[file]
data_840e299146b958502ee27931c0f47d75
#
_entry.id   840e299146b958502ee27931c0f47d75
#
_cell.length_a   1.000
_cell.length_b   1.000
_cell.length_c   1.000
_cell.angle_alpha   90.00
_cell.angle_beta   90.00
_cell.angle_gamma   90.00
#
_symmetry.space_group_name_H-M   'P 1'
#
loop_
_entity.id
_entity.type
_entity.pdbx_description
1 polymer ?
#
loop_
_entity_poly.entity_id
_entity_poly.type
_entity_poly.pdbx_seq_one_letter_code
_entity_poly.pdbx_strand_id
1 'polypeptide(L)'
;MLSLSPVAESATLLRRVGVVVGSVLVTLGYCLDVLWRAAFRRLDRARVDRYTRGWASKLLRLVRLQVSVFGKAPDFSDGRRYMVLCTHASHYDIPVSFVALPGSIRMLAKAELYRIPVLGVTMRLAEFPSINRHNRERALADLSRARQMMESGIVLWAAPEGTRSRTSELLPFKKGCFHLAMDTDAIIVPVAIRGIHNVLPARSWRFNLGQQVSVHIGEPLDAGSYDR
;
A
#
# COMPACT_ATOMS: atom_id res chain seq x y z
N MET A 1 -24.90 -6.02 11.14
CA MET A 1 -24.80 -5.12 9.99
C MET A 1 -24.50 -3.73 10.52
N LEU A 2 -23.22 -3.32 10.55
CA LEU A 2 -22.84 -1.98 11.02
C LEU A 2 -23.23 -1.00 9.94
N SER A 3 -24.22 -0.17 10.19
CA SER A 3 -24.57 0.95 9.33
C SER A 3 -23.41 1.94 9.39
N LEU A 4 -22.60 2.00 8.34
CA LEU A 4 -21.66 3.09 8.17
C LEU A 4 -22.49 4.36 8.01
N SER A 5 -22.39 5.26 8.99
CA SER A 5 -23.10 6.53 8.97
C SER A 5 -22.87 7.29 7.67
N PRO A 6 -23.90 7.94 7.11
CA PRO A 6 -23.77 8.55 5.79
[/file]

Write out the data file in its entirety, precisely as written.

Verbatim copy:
data_840e299146b958502ee27931c0f47d75
#
_entry.id   840e299146b958502ee27931c0f47d75
#
_cell.length_a   1.000
_cell.length_b   1.000
_cell.length_c   1.000
_cell.angle_alpha   90.00
_cell.angle_beta   90.00
_cell.angle_gamma   90.00
#
_symmetry.space_group_name_H-M   'P 1'
#
loop_
_entity.id
_entity.type
_entity.pdbx_description
1 polymer ?
#
loop_
_entity_poly.entity_id
_entity_poly.type
_entity_poly.pdbx_seq_one_letter_code
_entity_poly.pdbx_strand_id
1 'polypeptide(L)'
;MLSLSPVAESATLLRRVGVVVGSVLVTLGYCLDVLWRAAFRRLDRARVDRYTRGWASKLLRLVRLQVSVFGKAPDFSDGRRYMVLCTHASHYDIPVSFVALPGSIRMLAKAELYRIPVLGVTMRLAEFPSINRHNRERALADLSRARQMMESGIVLWAAPEGTRSRTSELLPFKKGCFHLAMDTDAIIVPVAIRGIHNVLPARSWRFNLGQQVSVHIGEPLDAGSYDR
;
A
#
# COMPACT_ATOMS: atom_id res chain seq x y z
N MET A 1 -24.90 -6.02 11.14
CA MET A 1 -24.80 -5.12 9.99
C MET A 1 -24.50 -3.73 10.52
N LEU A 2 -23.22 -3.32 10.55
CA LEU A 2 -22.84 -1.98 11.02
C LEU A 2 -23.23 -1.00 9.94
N SER A 3 -24.22 -0.17 10.19
CA SER A 3 -24.57 0.95 9.33
C SER A 3 -23.41 1.94 9.39
N LEU A 4 -22.60 2.00 8.34
CA LEU A 4 -21.66 3.09 8.17
C LEU A 4 -22.49 4.36 8.01
N SER A 5 -22.39 5.26 8.99
CA SER A 5 -23.10 6.53 8.97
C SER A 5 -22.87 7.29 7.67
N PRO A 6 -23.90 7.94 7.11
CA PRO A 6 -23.77 8.55 5.79